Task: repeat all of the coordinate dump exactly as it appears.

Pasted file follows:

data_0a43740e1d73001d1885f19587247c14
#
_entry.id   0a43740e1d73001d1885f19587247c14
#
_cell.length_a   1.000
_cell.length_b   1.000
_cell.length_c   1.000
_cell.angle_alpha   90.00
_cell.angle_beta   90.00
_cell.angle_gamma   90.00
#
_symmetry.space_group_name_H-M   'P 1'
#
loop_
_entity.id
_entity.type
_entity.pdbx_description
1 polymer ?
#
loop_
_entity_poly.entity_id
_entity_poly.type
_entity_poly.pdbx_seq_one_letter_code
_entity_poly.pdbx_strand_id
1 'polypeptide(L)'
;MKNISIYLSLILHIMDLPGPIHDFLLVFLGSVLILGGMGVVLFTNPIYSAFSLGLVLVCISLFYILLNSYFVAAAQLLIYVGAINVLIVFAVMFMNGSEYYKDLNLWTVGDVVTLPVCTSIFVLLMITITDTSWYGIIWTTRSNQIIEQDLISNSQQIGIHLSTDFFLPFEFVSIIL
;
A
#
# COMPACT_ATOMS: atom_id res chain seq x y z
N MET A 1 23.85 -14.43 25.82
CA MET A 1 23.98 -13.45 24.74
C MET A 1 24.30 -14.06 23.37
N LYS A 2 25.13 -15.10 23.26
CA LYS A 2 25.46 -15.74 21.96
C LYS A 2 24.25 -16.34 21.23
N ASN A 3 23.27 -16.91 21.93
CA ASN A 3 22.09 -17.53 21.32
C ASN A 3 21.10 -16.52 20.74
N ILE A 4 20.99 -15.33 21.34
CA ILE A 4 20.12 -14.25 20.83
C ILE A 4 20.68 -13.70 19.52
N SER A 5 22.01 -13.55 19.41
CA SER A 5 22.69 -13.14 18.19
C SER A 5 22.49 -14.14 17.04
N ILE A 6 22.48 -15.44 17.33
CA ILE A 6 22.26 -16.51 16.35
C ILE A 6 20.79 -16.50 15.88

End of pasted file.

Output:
data_0a43740e1d73001d1885f19587247c14
#
_entry.id   0a43740e1d73001d1885f19587247c14
#
_cell.length_a   1.000
_cell.length_b   1.000
_cell.length_c   1.000
_cell.angle_alpha   90.00
_cell.angle_beta   90.00
_cell.angle_gamma   90.00
#
_symmetry.space_group_name_H-M   'P 1'
#
loop_
_entity.id
_entity.type
_entity.pdbx_description
1 polymer ?
#
loop_
_entity_poly.entity_id
_entity_poly.type
_entity_poly.pdbx_seq_one_letter_code
_entity_poly.pdbx_strand_id
1 'polypeptide(L)'
;MKNISIYLSLILHIMDLPGPIHDFLLVFLGSVLILGGMGVVLFTNPIYSAFSLGLVLVCISLFYILLNSYFVAAAQLLIYVGAINVLIVFAVMFMNGSEYYKDLNLWTVGDVVTLPVCTSIFVLLMITITDTSWYGIIWTTRSNQIIEQDLISNSQQIGIHLSTDFFLPFEFVSIIL
;
A
#
# COMPACT_ATOMS: atom_id res chain seq x y z
N MET A 1 23.85 -14.43 25.82
CA MET A 1 23.98 -13.45 24.74
C MET A 1 24.30 -14.06 23.37
N LYS A 2 25.13 -15.10 23.26
CA LYS A 2 25.46 -15.74 21.96
C LYS A 2 24.25 -16.34 21.23
N ASN A 3 23.27 -16.91 21.93
CA ASN A 3 22.09 -17.53 21.32
C ASN A 3 21.10 -16.52 20.74
N ILE A 4 20.99 -15.33 21.34
CA ILE A 4 20.12 -14.25 20.83
C ILE A 4 20.68 -13.70 19.52
N SER A 5 22.01 -13.55 19.41
CA SER A 5 22.69 -13.14 18.19
C SER A 5 22.49 -14.14 17.04
N ILE A 6 22.48 -15.44 17.33
CA ILE A 6 22.26 -16.51 16.35
C ILE A 6 20.79 -16.50 15.88